Architecture can't exist without engineering, as much as some would like to think otherwise- thanks to engineering, our buildings stand strong and many seemly impossible things become possible. But, can architects do an engineer's job? Can engineers do an architect's job?
In theory, both are possible- take Santiago Calatrava, as an example: he's an engineer, but he does magnificent works of architecture all around the world. But not every architect or engineer can do both at the same time, as he's an exception to the rule: usually most architects can't properly calculate their own buildings, and most engineers lack proper design knowledge. That's why architects and engineers must work together, as one, to achieve wonderful things. An architect can, theoretically, design disregarding all calculations' limits: what if we make this building float? What if we put a pool on the roof, with a glass bottom? Then, engineers have the task of making it work in real life- either by making the project more down to earth or by creating a whole new constructive solution to make the architect's dream come true. Thanks to architects, engineers can make big breakthroughs in their field; thanks to engineers, architects can shape the world around them in ways some might have thought impossible.
The relationship between architecture and engineering is symbiotic: both parties benefit from each other.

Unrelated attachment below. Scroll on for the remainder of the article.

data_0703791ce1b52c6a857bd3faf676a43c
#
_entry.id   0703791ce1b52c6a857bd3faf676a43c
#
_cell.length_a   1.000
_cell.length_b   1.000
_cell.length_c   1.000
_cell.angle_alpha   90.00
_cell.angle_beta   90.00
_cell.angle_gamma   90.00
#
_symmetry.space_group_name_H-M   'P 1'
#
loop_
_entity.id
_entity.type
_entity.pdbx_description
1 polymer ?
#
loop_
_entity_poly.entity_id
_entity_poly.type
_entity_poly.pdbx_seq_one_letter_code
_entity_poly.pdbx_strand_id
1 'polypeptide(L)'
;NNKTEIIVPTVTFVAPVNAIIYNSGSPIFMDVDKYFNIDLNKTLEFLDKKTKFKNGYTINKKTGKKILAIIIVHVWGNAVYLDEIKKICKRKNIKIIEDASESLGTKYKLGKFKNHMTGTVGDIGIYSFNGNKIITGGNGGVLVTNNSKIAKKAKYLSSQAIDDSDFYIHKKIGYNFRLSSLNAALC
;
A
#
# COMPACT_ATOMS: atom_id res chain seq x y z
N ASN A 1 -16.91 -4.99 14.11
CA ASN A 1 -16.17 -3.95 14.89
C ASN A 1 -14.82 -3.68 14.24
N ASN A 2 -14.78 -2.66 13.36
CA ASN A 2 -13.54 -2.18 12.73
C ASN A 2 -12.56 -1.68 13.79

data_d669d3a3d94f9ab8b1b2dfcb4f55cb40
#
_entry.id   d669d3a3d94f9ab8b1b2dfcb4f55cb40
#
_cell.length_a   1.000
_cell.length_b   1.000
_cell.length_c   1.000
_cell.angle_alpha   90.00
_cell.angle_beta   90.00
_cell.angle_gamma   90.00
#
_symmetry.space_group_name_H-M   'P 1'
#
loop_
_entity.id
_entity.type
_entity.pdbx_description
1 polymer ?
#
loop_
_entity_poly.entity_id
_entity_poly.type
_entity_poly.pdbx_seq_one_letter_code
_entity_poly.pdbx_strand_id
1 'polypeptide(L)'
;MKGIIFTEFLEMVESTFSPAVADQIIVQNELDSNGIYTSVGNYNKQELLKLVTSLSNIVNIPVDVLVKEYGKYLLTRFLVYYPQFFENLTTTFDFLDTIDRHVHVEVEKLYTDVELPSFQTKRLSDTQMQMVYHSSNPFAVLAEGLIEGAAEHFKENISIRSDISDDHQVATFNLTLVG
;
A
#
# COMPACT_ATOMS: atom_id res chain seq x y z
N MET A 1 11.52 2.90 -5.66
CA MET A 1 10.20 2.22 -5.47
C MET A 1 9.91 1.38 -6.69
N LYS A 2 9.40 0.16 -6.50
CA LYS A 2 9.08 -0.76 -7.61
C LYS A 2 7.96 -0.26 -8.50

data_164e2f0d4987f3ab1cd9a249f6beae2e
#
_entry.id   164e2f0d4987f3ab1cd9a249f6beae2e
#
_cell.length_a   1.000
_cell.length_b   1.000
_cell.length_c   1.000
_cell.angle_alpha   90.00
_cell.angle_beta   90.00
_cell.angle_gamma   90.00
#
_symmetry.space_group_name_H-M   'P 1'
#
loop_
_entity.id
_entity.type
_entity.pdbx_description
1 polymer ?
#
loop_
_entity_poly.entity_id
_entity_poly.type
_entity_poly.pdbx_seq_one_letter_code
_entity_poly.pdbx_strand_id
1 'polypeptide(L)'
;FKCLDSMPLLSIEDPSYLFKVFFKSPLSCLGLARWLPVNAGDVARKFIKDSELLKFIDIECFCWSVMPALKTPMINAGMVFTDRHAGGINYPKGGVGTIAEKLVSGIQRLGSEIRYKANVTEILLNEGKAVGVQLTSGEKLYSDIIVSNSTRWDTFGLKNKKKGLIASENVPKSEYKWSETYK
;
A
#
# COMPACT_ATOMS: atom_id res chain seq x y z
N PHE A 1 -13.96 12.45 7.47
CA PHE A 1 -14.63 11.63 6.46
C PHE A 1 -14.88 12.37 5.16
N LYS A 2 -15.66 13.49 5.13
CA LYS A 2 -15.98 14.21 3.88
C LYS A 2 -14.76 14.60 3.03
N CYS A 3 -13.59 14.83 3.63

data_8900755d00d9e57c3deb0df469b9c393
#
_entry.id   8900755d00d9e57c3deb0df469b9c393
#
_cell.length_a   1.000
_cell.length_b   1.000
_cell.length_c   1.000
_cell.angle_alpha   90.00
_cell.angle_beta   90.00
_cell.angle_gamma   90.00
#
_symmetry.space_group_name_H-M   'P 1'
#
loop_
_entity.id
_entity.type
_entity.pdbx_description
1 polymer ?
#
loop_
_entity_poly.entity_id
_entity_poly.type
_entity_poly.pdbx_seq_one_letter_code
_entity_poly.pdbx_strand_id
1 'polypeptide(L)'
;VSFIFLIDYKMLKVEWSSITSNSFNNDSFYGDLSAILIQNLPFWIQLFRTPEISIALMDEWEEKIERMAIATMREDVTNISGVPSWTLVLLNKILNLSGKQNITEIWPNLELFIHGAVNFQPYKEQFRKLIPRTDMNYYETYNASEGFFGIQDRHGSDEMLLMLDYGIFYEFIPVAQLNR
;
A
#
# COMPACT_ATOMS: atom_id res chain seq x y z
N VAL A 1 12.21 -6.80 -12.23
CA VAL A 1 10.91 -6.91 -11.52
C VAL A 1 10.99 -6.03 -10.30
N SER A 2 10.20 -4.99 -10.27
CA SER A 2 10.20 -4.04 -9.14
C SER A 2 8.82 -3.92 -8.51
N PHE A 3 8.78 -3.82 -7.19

This relationship has been around for hundreds of years. Gothic cathedrals are a good example of the symbiotic relationship between the two, as they turn structural elements like arcs, buttresses and piers into architectural elements- arcs are turned into arcades, which in turn make up the inside of the cathedral, and so on; at the same time, the engineering behind the architectural elements of a gothic cathedral made possible the concept the architects were trying to achieve : a structure that tries to touch the skies, big, sturdy, but light at the same time- trying to achieve that vision, not only architecture changed forever, but engineering got a lot more complex, showing us how tied they're to each other. With time, gothic cathedrals got lighter and lighter, as the engineering behind them got more sophisticated.
As time went by, more and more progress was made in both fields; architects got more creative with their shapes, and every time engineering had to rise up to the occasion. Things like skyscrapers and buildings with curtain walls appeared, thus completely changing our cities' skylines- this was only possible thanks to both disciplines working together. Thanks to the relationship between architecture and engineering we get buildings that seem to defy the laws of physics, buildings with openings that look like they won't hold up , buildings with impossible shapes, and buildings with such elegant silhouettes they almost look organic.
The more engineering advances, the more creative architecture can get; the more imaginative architecture gets, the more engineering progresses. The two are so intertwined, they make a full circle, where one can't truly exist without the other.
What are your opinions about this relationship? Leave your thoughts.